Pura Belpre Honor: Hurricane Dancers by Margarita Engel
There is a lot going on in the kidlitosphere to write about, but for now I’m going back to the ALA Youth Media Awards. There are complete lists everywhere, most notably in that there link, so my post is more about my reactions than any official summary.
Coretta Scott King Book Award
Recognizing an African American author and illustrator of outstanding books for children and young adultsCoretta Scott King (Author) Book Award:Bad News for Outlaws: The Remarkable Life of Bass Reeves, Deputy U.S. Marshalby Vaunda Micheaux Nelson
Sorry, I don’t know it. CSK Author Honor Book:Mare’s Warby Tanita S. Davis
Holy crap! The winner is a longtime KidLitosphere author
and Blogging Friend Forever
! This win is right on the money as the book is wonderful. When you hear complaints about African American books only focused on slavery or civil rights, look to Mare’s War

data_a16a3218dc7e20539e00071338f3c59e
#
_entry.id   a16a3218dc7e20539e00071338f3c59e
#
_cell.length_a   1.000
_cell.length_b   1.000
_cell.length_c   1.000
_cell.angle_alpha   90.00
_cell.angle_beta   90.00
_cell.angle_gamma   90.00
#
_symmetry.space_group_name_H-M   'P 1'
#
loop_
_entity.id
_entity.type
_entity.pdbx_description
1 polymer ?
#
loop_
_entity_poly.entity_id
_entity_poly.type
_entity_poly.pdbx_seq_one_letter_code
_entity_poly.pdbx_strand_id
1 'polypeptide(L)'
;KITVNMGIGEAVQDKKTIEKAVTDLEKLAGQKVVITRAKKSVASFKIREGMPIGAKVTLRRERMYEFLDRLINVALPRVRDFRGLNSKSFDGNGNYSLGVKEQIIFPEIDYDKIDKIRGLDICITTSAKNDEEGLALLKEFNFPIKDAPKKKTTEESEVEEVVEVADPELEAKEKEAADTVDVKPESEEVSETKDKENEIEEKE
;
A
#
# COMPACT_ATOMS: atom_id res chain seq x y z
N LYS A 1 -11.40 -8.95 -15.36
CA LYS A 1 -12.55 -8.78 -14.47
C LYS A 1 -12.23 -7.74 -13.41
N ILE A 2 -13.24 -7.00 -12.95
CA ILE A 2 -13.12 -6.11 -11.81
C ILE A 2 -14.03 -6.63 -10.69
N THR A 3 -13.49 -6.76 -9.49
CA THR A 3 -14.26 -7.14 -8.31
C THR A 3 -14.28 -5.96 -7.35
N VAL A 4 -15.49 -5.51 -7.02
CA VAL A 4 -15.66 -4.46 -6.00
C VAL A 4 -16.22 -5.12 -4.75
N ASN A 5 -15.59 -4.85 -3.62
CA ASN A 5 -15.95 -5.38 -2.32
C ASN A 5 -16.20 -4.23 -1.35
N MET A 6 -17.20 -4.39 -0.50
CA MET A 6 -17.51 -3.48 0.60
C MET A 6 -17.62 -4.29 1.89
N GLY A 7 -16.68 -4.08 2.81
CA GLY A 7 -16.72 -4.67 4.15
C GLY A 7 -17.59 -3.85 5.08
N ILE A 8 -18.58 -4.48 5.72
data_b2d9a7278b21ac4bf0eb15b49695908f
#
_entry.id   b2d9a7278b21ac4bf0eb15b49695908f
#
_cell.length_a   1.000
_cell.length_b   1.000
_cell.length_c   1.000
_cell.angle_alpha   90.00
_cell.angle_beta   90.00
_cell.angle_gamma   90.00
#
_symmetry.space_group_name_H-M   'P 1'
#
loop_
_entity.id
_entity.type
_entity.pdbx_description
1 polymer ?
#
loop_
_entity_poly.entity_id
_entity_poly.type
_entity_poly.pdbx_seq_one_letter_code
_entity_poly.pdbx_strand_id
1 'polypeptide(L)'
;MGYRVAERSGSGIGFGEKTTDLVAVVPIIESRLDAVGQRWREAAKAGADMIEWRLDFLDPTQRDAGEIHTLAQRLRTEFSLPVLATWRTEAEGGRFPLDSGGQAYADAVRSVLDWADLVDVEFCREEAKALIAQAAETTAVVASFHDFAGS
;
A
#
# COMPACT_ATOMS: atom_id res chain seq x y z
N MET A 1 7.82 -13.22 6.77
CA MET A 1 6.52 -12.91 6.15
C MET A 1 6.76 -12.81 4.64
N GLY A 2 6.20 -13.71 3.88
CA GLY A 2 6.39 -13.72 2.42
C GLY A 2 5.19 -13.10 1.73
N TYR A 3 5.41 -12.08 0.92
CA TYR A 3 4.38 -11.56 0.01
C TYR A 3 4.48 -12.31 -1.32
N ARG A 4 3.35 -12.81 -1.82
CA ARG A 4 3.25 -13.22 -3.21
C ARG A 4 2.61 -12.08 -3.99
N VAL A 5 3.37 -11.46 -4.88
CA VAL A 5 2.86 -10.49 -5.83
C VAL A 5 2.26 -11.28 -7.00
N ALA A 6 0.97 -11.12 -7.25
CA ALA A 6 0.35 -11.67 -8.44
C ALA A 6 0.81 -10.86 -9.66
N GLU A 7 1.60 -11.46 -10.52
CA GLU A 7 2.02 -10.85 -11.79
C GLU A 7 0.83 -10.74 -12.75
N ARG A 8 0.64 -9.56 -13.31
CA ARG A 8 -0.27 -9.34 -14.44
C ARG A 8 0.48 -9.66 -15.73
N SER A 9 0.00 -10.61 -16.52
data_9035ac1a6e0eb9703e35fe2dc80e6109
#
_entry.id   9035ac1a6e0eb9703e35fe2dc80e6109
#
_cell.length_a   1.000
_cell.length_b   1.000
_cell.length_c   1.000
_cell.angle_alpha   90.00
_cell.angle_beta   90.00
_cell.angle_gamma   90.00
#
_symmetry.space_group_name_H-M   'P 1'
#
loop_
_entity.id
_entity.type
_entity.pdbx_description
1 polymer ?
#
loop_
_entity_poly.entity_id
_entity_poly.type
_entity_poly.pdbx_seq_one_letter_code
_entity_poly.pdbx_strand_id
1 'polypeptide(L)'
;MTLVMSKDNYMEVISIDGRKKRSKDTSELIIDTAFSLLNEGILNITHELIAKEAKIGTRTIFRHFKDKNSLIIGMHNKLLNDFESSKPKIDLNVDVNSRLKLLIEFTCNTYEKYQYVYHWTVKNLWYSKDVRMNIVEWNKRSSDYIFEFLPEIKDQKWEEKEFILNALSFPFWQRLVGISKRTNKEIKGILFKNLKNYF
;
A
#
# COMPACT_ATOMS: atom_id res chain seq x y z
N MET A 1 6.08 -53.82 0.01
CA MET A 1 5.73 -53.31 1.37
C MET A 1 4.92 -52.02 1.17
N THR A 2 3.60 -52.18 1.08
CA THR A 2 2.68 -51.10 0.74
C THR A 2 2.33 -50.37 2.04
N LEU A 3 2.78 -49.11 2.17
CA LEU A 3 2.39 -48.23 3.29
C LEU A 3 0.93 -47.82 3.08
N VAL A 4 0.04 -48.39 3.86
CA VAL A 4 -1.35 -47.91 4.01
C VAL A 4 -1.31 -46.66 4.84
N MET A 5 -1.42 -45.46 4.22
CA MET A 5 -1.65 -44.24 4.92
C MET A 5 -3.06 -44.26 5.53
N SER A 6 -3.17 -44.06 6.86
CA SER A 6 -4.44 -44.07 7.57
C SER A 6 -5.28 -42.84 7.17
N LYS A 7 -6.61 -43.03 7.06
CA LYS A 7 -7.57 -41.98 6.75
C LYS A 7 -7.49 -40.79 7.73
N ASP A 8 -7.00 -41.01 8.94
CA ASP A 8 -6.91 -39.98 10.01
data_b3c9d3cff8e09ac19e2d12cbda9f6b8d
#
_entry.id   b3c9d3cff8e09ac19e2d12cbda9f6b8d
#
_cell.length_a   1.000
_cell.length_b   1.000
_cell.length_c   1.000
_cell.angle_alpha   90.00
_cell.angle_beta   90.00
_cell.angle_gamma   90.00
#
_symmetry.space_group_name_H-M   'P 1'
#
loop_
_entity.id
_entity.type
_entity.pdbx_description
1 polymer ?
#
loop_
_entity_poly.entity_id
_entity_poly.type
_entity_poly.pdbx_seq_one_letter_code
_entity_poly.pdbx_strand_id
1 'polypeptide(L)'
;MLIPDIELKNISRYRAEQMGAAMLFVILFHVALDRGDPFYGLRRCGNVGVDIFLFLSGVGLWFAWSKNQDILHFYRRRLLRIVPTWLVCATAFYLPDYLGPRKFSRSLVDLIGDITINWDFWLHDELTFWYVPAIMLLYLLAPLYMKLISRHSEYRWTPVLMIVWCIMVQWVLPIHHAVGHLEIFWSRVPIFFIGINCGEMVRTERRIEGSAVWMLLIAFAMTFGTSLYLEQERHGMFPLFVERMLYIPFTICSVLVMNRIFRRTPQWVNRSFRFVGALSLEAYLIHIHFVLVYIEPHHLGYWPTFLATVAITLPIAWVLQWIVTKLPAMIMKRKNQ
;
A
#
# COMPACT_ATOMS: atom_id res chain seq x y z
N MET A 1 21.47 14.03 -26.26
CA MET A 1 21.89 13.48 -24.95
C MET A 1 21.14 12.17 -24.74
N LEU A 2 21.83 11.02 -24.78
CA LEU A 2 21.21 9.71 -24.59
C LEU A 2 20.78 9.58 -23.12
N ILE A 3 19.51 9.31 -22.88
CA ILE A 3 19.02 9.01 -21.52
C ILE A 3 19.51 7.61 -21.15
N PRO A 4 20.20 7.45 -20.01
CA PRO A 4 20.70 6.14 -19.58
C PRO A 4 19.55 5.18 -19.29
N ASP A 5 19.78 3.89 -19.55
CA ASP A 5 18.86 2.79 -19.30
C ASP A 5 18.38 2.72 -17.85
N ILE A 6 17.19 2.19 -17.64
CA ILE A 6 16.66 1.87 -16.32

as a model for another way to portray the experience of people of color in current and historical times. The positive and strong characters also earned the author an nomination for a NAACP image award
. Yeah, Tanita!Coretta Scott King (Illustrator) Book Award:My Peopleillustrated by Charles R. Smith Jr., written by Langston Hughes
I saw this as a Cybils Fiction Picture Book nominee, and it didn’t impress me nearly as much as the next book.CSK Illustrator Honor Book:The Negro Speaks of Riversillustrated by E. B. Lewis, written by Langston Hughes
I didn’t make any CSK predictions here, but at
Blog: The Children's Book Review
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Award Winners: Books with honors
, Book Lists: Specialty picks
, Bryan Collier
, Coretta Scott King
, Dr. Henrietta Mays Smith
, G. Neri
, Gary Golio
, Javaka Steptoe
, Jen Cullerton Johnson
, Jewell Parker Rhodes
, Laban Carrick Hill
, Randy DuBurke
, Rita Williams-garcia